• OPEB contributions continue in 2018-19

• Maintain 2014-15 approved staffing ratios also used for 2018-19 1.0 FTE special education staffing contingency

• 12.95 FTE Superintendent Contingency staffing to address staffing issues

• Continuation of 6.0 FTE for Class Size Reduction-includes Marketing budget and social workers

• Continuation of 6.0 FTE addition for Location Equity Revenue funding

• Salary and benefit changes based on settlements in place and market conditions for non-settled contracts

• Non-Salary, Non-Benefits Costs are estimated to increase at 0-5%

• Continued cost containment initiatives such as joint purchasing agreements, energy use reduction, paper reduction, insurance contracts, and other operational efficiencies

• Q-Comp (PPD) continues for 2018-19 assuming matching revenues and expenditures

• $400,000 to be allocated to assigned fund balance for technology set aside to be spent in the future

Additionally, the board approved the next two years of school district calendars. All of the traditional breaks and legal holidays are observed. Spring Break will be in April for the next two years.

What's more, the BHS Singers (18 Buffalo High School students) will travel to Southwestern Community College in Creston, Iowa to participate in the School of Music Vocations "Real Group" Vocal Jazz Festival.

The Buffalo High School orchestra, band and choir will travel to New York City April 25-30, 2018 to perform in the Performing Arts Consultants' Adjudicated Music Festival.

Also considered by the BHM School Board was talk of supporting resolutions to create a taskforce to work on special education funding and to advocate for significant increases in federal special education funding and meaningful special education reforms at the federal and state levels, in accordance with the 1975 Individuals with Disabilities Act (IDEA) passed by Congress.  On an annual basis, $4.8 million is the cost for special education programming in the district. 

Resolutions are for the state and federal levels and are recommended by the Minnesota School Boards Association.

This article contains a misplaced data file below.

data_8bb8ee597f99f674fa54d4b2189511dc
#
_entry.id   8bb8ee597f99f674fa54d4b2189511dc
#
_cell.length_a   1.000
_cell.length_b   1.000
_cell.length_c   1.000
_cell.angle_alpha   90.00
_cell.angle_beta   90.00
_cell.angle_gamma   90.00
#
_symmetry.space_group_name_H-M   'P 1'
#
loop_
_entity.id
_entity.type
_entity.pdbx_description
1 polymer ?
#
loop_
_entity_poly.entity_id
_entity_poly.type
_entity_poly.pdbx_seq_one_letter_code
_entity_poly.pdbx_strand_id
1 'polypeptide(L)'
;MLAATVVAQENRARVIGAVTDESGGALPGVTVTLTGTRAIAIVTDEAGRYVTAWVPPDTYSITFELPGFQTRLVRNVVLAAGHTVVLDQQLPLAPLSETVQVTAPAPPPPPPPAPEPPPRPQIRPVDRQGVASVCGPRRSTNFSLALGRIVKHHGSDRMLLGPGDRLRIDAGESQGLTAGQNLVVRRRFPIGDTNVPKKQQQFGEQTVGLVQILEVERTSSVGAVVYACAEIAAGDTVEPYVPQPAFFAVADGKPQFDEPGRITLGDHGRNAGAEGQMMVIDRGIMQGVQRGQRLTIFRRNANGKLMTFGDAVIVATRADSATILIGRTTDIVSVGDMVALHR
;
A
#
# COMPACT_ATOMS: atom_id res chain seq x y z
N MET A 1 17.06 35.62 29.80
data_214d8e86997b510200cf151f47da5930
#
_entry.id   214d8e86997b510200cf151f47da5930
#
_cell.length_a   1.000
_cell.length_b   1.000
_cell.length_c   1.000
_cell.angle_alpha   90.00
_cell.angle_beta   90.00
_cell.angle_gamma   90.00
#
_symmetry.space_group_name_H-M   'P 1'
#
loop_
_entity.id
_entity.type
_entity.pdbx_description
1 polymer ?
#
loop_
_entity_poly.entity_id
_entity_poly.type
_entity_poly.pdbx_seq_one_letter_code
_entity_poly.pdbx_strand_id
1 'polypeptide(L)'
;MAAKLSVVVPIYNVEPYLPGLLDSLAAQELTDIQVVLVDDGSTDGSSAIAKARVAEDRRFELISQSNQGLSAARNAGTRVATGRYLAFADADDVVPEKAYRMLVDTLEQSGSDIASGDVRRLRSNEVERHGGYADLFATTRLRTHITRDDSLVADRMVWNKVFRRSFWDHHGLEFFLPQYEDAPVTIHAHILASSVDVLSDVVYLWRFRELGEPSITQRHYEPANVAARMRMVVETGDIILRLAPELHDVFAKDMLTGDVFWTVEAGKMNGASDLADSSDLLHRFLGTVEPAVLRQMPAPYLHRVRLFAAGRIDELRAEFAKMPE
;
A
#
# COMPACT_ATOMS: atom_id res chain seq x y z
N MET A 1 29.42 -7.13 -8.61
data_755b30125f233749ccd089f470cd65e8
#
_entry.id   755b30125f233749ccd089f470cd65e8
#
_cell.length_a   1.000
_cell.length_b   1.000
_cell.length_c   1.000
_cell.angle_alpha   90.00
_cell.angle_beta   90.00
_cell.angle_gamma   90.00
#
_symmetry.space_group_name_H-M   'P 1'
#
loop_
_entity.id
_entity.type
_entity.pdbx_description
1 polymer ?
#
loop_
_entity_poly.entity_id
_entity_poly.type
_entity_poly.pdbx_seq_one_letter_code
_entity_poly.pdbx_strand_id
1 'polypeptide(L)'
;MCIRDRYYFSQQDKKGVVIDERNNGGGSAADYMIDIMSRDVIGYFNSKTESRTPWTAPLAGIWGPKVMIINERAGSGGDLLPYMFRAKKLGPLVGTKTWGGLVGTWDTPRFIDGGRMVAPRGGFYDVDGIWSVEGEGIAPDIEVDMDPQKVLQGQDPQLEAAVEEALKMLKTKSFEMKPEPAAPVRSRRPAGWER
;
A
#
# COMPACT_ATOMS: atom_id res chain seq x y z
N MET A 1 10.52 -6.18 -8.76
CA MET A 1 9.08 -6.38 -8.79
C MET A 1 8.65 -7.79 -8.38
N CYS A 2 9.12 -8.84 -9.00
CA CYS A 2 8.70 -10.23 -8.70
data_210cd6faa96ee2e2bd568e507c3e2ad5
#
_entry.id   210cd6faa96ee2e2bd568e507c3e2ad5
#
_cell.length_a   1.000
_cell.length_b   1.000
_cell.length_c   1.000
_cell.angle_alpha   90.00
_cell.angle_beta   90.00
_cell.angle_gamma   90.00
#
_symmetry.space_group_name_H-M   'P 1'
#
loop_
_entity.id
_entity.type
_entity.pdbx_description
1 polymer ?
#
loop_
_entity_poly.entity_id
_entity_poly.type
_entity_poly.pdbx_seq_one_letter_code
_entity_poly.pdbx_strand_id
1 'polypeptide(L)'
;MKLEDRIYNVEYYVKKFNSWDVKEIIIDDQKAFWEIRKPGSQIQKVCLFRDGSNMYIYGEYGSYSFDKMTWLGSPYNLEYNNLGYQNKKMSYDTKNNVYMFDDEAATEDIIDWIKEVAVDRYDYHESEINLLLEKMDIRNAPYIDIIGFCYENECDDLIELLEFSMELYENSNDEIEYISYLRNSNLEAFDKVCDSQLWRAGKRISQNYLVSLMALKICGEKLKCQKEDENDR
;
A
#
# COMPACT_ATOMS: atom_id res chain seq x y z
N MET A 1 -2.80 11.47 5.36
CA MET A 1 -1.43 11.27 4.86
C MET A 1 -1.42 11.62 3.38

Report Items

Buffalo High School Student Council:

• Buffalo High School Student Council Representative James Oistad reported that they are working hard on RAVE week.  They will also attend the EMAS conference hosted by Rogers. Oistad concluded by passing out treats to all the board members in recognition of School Board Appreciation Month. 

First Reading of Revised Policy #520 Student Surveys:

• 520—Student Surveys—recommended the addition of Minnesota School Board Association's Model Policy language to clarify the types of surveys needing parent review and opt-out procedures.


Proud Of's

• BHS Theatre's James and the Giant Peach cast and crew who participated in the Spotlight Musical Theater Education Program/Contest. Outstanding awards were received for Achievement in Musical Theatre, Overall Production, Overall Performance, Ensemble Performance, Movement/Dance Performance by an Ensemble, Student Orchestra, Overall Technical Team and Technical Crew. Honorable Mention awards were received for Acting Performance by an Ensemble and Vocal Performance by an Ensemble. The following individual awards were also received: Outstanding Performance in a Leading Role-Emilee Feldman as Ladahlord and Owen Klaphake as James Henry Trotter; Outstanding in Technical Leadership-Grace Happe as Stage Manager and Teagan Woods as Dock Chief; Honorable Mention for Performance in a Leading Role-Madelyn Backes as Spiker, Amanda Krinke as Sponge, Abigail Vogeler as Ladybug/Mrs. Trotter, Ian Pappenfus as Earthwurm; Honorable Mention in Technical Leadership-Harrison Bjorback as Student Technical Director, Aspen Jaeger as Set Designer, Ciarra Fagerlie as Stage Manager, Perrin Thompson as Choreographer. Evaluator Shout-Out received by Samantha Twardy, Logan Klohs, Eric Braun, Mason Schmidt and Brandon Otten. Pre-adjudication" and Technical adjudication was received during dress rehearsals for student technicians.

• Mark Mischke, BHS Principal was selected as the MN High School Principal of the Year by the Minnesota Association of Secondary School Principals.



• The district accepted donations, which totaled $22,078.53.


Wright Co. welcomes new IT analyst, Legislators Buffalo bound Feb. 7.

By Miriam Orr

With the constant progress we make in technological advancement, it stands to reason that we make advancements and changes to every day life.

For Wright County, that takes the form of many changes – with re-branding and technological upgrades currently in the works with local government, it is no surprise that the IT department of Wright County decided to bring along some new individuals for the ride.

One such individual is Britta Holland, Wright County's newest IT Project Portfolio Analyst, whom Wright County Board commissioners welcomed Jan. 23, at 9:00 a.m.

While Holland is new to Wright County – having been previously employed by the state and a Massachusetts native – she is no stranger to experience.

Holland was enthusiastic about being brought on board with Wright County, and IT Director Adam Tagarro seemed more than pleased with her arrival. Holland commented that, "So far, the position has been a good fit," and that she hoped it would stick and bring her many more good years with the county.